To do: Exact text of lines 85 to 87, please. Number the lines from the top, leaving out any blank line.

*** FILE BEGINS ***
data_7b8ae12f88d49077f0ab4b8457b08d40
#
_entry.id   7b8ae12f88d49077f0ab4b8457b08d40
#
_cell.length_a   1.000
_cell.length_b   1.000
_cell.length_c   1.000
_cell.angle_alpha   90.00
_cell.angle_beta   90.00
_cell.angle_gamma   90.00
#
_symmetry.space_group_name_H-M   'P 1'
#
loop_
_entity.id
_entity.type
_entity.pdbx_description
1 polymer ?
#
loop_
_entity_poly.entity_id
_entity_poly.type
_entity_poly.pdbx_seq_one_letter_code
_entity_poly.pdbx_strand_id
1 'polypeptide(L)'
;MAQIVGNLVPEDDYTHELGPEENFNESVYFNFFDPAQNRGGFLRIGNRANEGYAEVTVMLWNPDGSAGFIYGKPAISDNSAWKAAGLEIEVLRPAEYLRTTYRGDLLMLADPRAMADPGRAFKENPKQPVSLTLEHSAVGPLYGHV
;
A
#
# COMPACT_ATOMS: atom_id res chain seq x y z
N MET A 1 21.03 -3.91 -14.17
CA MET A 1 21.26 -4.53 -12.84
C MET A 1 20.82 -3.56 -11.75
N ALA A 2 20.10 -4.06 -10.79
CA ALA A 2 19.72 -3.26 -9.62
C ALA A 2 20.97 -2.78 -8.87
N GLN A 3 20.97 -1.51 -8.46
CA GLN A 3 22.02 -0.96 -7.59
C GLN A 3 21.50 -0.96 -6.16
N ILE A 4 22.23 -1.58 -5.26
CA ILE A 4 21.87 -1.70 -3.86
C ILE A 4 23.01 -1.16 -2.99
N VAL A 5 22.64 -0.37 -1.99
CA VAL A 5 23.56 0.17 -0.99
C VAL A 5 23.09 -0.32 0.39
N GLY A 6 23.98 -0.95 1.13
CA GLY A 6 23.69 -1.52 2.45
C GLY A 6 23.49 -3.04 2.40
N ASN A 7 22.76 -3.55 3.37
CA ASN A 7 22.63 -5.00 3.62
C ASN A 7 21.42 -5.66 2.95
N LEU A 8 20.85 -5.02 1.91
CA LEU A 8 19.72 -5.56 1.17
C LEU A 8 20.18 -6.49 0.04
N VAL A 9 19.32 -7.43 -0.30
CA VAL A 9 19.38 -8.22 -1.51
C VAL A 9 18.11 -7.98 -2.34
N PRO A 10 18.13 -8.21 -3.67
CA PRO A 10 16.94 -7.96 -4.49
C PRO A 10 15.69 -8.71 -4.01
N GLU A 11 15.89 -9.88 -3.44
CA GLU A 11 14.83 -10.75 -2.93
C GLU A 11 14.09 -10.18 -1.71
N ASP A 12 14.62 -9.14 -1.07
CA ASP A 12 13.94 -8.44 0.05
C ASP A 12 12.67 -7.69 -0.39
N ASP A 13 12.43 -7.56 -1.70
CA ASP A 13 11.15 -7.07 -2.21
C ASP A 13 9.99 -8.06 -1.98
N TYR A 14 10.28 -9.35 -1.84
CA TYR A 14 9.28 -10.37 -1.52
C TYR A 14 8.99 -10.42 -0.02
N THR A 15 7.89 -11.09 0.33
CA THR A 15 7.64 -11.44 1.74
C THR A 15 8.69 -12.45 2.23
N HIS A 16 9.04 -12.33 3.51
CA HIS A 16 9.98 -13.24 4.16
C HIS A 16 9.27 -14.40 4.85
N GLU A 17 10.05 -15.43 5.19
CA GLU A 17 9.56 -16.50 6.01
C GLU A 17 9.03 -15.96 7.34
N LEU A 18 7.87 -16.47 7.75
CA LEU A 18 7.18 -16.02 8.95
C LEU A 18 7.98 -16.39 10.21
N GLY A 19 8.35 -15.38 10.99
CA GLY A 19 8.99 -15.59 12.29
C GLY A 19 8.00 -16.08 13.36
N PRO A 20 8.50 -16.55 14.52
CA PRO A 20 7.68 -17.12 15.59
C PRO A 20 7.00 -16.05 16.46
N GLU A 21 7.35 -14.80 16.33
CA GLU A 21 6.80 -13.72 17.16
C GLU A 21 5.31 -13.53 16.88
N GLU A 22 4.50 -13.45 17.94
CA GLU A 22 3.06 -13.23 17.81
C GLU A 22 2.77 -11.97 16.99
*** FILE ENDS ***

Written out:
N GLY A 19 8.35 -15.38 10.99
CA GLY A 19 8.99 -15.59 12.29
C GLY A 19 8.00 -16.08 13.36